The last potential cost of going on the academic job market is travel. If you are fortunate enough to be invited to multiple campuses for job interviews, you may find yourself booking a lot of flights. Some institutions and departments will book all of your travel for you, so in these cases you won’t be expected to cover anything at all. But others will prefer that you book your own flight and submit receipts for reimbursement after your campus interview. In 2017, I found that having the candidate book their own travel seems to be the method preferred by the majority of institutions. Additionally, while air travel will almost certainly be reimbursed, other expenses like parking, ride share services to and from the airport, or food while you are en route may or may not be covered. In the case where you are visiting a campus that is not close to a major airport, if the committee is unable to take the time to get you to and from the airport, you may find that they will request that you rent a car to get to campus. A flight and a rental car can add up!

If you are prepared for the expenses outlined above, they do not need to be a major hardship or inconvenience for you. I recommend planning ahead and putting some money aside for the job search process. A suit can easily be a few hundred dollars or more, and I personally am awaiting reimbursements for about $1,000 of interview-related travel expenses. Given that I have a healthy emergency fund to cover periods of high unusual expenditures, I am comfortable waiting on those reimbursements to come in, and am happy to have been able to take advantage of credit card rewards points in the meantime. But I am only comfortable with these expenditures because I have money in savings.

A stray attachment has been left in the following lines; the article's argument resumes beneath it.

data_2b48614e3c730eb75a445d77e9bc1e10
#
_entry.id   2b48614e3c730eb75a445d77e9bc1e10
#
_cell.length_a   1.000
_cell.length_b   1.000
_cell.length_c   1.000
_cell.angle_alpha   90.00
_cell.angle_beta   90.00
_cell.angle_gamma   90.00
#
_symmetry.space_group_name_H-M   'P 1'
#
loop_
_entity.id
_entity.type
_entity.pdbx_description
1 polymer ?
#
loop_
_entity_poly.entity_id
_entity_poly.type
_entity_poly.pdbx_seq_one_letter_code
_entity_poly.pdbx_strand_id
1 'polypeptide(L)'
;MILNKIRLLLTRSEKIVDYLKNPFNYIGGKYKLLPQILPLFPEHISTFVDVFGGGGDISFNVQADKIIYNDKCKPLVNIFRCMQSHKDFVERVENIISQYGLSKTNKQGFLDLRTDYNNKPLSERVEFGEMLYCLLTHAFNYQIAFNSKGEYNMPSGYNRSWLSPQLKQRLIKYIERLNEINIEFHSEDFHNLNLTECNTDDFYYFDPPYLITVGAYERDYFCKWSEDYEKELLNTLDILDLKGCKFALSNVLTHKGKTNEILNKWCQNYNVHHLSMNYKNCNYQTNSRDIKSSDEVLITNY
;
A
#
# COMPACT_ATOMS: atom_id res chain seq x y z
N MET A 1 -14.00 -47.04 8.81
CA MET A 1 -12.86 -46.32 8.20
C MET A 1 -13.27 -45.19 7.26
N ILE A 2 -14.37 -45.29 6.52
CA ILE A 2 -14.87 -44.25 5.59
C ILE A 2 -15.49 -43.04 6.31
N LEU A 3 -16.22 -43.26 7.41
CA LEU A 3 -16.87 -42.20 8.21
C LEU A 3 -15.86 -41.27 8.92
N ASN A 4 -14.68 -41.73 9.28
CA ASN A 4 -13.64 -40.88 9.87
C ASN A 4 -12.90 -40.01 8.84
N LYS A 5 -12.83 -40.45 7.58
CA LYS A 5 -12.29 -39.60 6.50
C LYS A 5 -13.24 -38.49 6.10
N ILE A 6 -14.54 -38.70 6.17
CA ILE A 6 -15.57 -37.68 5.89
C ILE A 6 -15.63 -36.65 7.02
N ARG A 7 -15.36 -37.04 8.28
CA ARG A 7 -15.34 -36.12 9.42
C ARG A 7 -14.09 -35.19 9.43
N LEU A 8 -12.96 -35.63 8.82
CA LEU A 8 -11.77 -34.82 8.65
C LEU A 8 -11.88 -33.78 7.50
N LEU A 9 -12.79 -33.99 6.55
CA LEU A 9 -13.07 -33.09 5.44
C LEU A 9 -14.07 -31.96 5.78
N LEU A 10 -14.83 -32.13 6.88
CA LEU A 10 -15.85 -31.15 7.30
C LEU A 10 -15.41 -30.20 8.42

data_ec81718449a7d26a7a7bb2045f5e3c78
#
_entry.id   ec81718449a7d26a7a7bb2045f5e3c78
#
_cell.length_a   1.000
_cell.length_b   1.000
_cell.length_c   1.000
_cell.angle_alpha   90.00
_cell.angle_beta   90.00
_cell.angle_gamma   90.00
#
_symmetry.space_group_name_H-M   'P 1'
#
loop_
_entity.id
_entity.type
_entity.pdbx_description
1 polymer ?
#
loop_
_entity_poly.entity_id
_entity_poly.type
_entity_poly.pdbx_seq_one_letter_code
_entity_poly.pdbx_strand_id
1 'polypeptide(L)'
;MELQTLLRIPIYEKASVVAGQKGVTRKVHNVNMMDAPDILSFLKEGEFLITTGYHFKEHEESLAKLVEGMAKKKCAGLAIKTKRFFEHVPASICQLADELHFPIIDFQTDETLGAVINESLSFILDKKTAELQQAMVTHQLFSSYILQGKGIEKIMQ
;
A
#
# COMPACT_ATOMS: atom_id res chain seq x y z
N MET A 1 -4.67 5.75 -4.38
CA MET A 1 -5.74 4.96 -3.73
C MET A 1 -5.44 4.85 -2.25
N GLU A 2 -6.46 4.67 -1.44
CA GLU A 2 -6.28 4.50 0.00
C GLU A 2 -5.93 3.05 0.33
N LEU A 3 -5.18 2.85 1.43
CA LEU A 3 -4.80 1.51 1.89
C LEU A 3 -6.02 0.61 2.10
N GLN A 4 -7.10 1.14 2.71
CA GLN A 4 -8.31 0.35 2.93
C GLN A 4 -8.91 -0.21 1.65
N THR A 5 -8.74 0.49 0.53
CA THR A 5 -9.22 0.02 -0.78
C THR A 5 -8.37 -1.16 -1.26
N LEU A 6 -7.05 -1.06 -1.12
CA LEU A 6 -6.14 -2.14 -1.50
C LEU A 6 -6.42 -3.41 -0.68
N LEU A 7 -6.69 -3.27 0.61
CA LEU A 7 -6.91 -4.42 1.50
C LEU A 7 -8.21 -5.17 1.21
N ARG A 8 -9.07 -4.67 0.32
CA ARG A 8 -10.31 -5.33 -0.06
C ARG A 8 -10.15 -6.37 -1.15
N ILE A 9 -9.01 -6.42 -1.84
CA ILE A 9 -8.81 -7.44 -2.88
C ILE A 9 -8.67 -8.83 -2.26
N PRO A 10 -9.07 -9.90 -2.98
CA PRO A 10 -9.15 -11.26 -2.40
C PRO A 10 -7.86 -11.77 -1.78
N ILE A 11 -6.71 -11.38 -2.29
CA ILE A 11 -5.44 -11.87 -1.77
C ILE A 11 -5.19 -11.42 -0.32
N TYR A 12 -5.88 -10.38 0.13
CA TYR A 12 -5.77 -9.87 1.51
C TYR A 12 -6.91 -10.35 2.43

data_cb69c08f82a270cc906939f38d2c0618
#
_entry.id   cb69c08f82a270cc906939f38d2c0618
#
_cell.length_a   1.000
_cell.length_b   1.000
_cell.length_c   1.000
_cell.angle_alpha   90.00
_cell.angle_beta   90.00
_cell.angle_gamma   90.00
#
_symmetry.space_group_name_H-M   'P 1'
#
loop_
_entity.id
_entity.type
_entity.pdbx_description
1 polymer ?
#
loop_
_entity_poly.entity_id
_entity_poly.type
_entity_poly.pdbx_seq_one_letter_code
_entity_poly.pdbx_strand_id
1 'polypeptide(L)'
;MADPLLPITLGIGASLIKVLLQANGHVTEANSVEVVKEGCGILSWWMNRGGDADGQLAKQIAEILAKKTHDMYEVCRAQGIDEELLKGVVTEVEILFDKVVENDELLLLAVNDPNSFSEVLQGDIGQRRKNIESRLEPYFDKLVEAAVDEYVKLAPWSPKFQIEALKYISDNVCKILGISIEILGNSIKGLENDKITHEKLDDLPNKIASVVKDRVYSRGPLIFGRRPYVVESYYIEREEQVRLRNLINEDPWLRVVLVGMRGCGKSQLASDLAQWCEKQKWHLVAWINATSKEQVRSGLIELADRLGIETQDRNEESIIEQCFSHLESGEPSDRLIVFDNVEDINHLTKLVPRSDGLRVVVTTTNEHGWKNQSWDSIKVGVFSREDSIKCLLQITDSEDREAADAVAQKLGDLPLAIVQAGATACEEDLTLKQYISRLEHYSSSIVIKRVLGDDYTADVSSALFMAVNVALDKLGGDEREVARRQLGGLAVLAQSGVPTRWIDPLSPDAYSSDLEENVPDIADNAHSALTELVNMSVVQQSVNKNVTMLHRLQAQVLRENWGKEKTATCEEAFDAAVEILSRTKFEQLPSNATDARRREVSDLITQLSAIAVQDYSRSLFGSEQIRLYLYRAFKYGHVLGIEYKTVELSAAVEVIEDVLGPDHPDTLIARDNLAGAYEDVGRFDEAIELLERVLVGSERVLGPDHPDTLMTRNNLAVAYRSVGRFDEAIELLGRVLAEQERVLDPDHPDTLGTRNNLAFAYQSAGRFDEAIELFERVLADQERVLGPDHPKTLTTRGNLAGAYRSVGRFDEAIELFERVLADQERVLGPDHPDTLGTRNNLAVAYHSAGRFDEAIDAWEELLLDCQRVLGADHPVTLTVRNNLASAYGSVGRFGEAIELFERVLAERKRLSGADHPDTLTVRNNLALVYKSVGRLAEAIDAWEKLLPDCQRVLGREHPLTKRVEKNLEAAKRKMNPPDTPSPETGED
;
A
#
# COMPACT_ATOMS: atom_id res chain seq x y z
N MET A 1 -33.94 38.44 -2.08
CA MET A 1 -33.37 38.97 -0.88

My advice to academic job-seekers is to start saving early. A year or so before you plan to go on the academic job market, set up an automatic transfer into your savings each month. Consider that money off-limits for anything except job-search expenses. This might not be as exciting as setting up a savings account for that beachy island vacation you want to take to reward yourself for finally finishing that PhD. But I guarantee you’ll be happy you have spared yourself one of the many possible stresses of the academic job market. If you’re an introvert like me, preparing to survive a 48-hour interview is more than enough to worry about. So do yourself a favor and mitigate the financial stresses by being savvy and preparing for those in advance. If you can finish a PhD, I promise, you can organize your finances for your job search too.


NOTE: While there are many great academic job search resources out there, I have found that the most comprehensive is The Professor Is In. For advice on cover letters, teaching and research statements, interview procedures, job talks, and more, I recommend checking them out.